I can’t tell you why I thought it would be a good idea to tear out our only full bathroom with a newborn baby and a grubby three year-old in the house. Probably because I thought it would be a quick project.
Or maybe it was because I hated the shower with a passion so fierce that I plotted its demise every time I attempted to bend over and scrub my feet, only to end up hitting my head in the tiny space.
Or perhaps because we’d recently redone all the electrical and plumbing in the house and I figured the holes we’d punched in the bathroom walls should be patched. And if I was going to go to the trouble of patching walls, then I should make the space into a place I liked.
Which probably explains why I got out the sledgehammer instead of the plaster patching kit.
Here is the layout:
To be fair, the bathroom had a few lovely features: the classic black and white floor tile and a tub with nice clean lines.
At one point the walls were pepto pink, based on the color underneath the tiles.
But the sink was old and there was no place to store bathroom accessories. Plus, the mirror over the sink was low enough that Chris had to bend at the waist if he wanted to actually look at his reflections. Plus we had the giant holes in the wall.
It was also serving a family of four and I can’t tell you how many times I complained about Chris taking forever to wash his face. I love the man but he is a serious sink hog.
I did all the demo, first removing the sink and toilet, and then, finally, attacking the dreaded shower.
From the shower alone, we removed approximately 1,000 pounds of material, including a massive concrete floor slab. Here we are down to the studs. Looks like there was a bit of a leak at some point, although the wood underneath was in great structural shape.
And then, in a move I still regret, I chickened out on rebuilding the shower and hired it out to a local contractor. Waterproofing:
Frankly, I don’t think the guy did a very good job. His attention to detail was lacking and he put a number of scratches in the brand new shower floor. No bueno.
Granted, this is an old house. Tile is tough because it so badly wants a perfectly square and plumb space. And that simply isn’t the case with 100 year-old houses. They’re a bit like people: they sag in various places.
But I’m still convinced he put in a few wonky s-cures in there, just for good measure. It’s a hot mess.
So we declined to have him do the tub and instead I got to try my hand at wall tiling. This was a first for me. You may remember that I did a tile floor in our laundry room and I was pretty thrilled with the results.
But this space is a lot more difficult.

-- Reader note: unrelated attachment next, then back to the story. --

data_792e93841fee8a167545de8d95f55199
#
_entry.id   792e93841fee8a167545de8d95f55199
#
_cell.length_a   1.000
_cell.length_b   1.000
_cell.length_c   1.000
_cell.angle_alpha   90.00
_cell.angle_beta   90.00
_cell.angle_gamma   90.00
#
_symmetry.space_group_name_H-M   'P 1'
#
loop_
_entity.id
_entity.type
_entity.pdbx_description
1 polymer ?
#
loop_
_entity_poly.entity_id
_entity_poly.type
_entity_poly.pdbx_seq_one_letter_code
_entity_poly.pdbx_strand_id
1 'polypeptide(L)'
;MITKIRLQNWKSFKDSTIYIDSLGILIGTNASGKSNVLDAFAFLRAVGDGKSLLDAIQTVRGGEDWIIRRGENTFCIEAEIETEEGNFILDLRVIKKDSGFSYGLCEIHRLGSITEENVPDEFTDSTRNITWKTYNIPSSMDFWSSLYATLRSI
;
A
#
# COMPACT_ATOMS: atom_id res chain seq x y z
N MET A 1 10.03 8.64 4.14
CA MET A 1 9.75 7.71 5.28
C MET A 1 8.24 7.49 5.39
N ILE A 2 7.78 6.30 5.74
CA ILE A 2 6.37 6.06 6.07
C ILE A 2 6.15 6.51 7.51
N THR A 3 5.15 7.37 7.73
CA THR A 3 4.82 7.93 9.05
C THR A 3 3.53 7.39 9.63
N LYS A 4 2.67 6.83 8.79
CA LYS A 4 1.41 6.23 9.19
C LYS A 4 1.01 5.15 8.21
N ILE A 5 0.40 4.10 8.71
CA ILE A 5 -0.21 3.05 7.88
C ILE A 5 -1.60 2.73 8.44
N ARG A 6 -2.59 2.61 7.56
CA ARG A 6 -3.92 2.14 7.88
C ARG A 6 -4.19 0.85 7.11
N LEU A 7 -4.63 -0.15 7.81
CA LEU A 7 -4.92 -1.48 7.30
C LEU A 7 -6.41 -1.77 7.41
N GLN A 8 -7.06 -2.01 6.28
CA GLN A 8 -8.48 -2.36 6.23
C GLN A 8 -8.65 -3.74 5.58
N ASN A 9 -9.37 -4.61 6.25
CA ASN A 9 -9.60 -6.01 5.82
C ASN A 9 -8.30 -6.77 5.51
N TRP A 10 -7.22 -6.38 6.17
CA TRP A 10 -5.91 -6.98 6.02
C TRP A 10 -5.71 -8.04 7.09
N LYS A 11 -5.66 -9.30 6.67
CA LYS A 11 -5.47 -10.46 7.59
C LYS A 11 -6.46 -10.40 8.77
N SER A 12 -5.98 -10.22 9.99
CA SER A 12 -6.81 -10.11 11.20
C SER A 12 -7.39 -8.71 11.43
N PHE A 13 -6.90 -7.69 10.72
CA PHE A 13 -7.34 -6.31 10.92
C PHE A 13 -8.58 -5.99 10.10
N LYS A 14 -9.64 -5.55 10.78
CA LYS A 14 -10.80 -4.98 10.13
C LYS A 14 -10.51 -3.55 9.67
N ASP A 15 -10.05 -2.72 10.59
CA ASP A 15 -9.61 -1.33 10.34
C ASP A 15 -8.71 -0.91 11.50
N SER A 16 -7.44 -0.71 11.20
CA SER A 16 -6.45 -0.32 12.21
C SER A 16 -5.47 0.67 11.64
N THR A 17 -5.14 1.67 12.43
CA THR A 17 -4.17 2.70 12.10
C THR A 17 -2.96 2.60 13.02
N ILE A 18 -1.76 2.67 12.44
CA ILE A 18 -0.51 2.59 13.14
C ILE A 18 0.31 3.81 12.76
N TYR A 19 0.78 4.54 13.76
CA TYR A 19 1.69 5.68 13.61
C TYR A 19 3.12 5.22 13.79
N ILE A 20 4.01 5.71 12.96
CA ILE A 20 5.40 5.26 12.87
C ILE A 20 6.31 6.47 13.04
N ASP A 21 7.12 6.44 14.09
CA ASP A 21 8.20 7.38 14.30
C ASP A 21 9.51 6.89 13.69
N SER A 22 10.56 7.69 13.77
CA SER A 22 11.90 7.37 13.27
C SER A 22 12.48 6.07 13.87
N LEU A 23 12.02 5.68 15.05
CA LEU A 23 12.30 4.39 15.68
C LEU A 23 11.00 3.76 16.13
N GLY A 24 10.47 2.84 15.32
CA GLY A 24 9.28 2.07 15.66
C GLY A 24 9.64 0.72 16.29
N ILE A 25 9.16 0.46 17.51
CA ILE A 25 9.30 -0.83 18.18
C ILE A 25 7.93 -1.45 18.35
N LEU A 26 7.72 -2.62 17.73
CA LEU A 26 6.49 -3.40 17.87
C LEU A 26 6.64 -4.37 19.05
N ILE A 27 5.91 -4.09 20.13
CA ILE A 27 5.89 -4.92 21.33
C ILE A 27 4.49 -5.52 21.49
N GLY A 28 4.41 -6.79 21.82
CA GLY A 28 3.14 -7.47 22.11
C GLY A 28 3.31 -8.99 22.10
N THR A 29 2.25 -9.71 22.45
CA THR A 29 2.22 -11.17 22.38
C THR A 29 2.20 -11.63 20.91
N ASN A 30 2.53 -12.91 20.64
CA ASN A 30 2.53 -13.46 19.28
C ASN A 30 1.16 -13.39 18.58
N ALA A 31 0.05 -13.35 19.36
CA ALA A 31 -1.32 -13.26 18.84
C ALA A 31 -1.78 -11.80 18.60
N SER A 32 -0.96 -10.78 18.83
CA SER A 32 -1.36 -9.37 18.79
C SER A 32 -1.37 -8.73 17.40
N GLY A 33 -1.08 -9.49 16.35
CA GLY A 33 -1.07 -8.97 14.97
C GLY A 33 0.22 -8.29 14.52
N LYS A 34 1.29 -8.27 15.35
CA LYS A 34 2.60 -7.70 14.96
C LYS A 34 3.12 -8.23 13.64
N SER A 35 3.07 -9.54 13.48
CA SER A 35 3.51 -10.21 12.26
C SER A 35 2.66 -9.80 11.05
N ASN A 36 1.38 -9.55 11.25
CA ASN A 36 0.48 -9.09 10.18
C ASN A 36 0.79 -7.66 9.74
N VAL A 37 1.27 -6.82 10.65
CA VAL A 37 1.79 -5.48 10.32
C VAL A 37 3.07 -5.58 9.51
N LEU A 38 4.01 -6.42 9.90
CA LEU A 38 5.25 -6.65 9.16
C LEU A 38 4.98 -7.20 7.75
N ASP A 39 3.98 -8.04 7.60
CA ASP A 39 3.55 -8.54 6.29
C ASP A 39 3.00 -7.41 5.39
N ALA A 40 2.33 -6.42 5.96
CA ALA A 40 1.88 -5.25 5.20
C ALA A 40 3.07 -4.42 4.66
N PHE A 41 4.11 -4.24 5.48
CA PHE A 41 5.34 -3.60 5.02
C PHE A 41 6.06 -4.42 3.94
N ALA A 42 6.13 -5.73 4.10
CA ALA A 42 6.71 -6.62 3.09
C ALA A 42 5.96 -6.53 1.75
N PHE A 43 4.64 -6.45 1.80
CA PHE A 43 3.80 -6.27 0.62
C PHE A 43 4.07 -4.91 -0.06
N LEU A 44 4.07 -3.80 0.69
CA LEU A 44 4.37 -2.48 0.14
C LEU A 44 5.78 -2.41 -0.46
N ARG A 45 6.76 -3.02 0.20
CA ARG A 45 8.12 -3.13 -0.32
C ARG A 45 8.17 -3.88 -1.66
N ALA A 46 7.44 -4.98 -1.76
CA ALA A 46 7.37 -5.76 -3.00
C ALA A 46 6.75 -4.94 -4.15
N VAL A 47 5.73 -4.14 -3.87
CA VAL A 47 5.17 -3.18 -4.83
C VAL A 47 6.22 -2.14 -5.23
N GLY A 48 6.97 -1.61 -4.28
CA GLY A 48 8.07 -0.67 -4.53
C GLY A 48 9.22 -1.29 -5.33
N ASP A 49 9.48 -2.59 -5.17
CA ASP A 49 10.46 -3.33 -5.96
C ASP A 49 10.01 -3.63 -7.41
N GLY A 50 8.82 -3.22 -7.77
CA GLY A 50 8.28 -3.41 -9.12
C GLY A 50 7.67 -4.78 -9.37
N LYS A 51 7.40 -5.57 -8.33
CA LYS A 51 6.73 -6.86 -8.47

First up, it’s vertical, not horizontal. Secondly, nobody looks at floors whereas you look at the tub tile every time you plonk down on the toilet for some private time.
And thirdly, the tub had settled 1.5 inches in the back corner. Trying to make that up with tile is just about home reno suicide.
And then it was time for the vanity. I probably spent weeks of of my life looking online for a double vanity that would fit our very narrow space. And I wasn’t finding anything.
Until we took a quick trip to Ikea and found this beauty. Chris was sold but I hemmed and hawed a bit because it has a distinctly modern look. I’ve seen houses that are an awkward combination of multiple styles and I was worried the 1930’s era plus modern scandinavian mash-up wouldn’t work.
I painted two furniture legs white and they added a little traditional touch that I think works well with the space. I like the ash color too, as I think it adds some slight warmth to what is a fairly cold space.
We also had the tub professional repainted, which made a huge difference. No more stains and chips. It’s gorgeous. We had it done right before we went out of town so it had a few days to de-fume itself.
To be honest, there are a few things I wish I’d done differently. The biggest one is the grout color. I love the traditional look of subway tile with light grey grout. It’s classic.
Secondly, as much as I like the style of the floor, I’m not sure I should have kept it. It’s in rough shape and looks grubby. The cream grout is stained and chipping. I’m going to have it professionally stained and sealed in an effort to improve the overall appearance but I’m not terribly optimistic. It’s going to have to be one of those features I embrace as ‘character’ in this grand old house.
And lastly, I love the vanity but there are two problems with it. The first is that the sink is really shallow and our faucets aren’t tall enough. It would be nice to have had a bit more wiggle room when washing hands and faces. That’s a small issue.
The second is that the drawers are huge and extend across the entire length of the vanity. So if one person is washing their face, a second person can’t reach into a drawer to get toothpaste without the first person moving. It looks like Ikea has addressed that issue with their updated vanity line.
Lovely white tub. Emma has been in heaven.
In trying to keep the historic feel of the room we added period lighting with these old-looking school house lights from Restoration Hardware. It was a total splurge for us but I adore their stuff. We’re gearing up for our kitchen remodel and I’ve got my eye on two of their hanging pendants.
Sadly, here is another instance of old school and modern colliding. Old looking light, new fan/heater. This room didn’t have any ventilation previously though so I’m not complaining.
And that’s a wrap.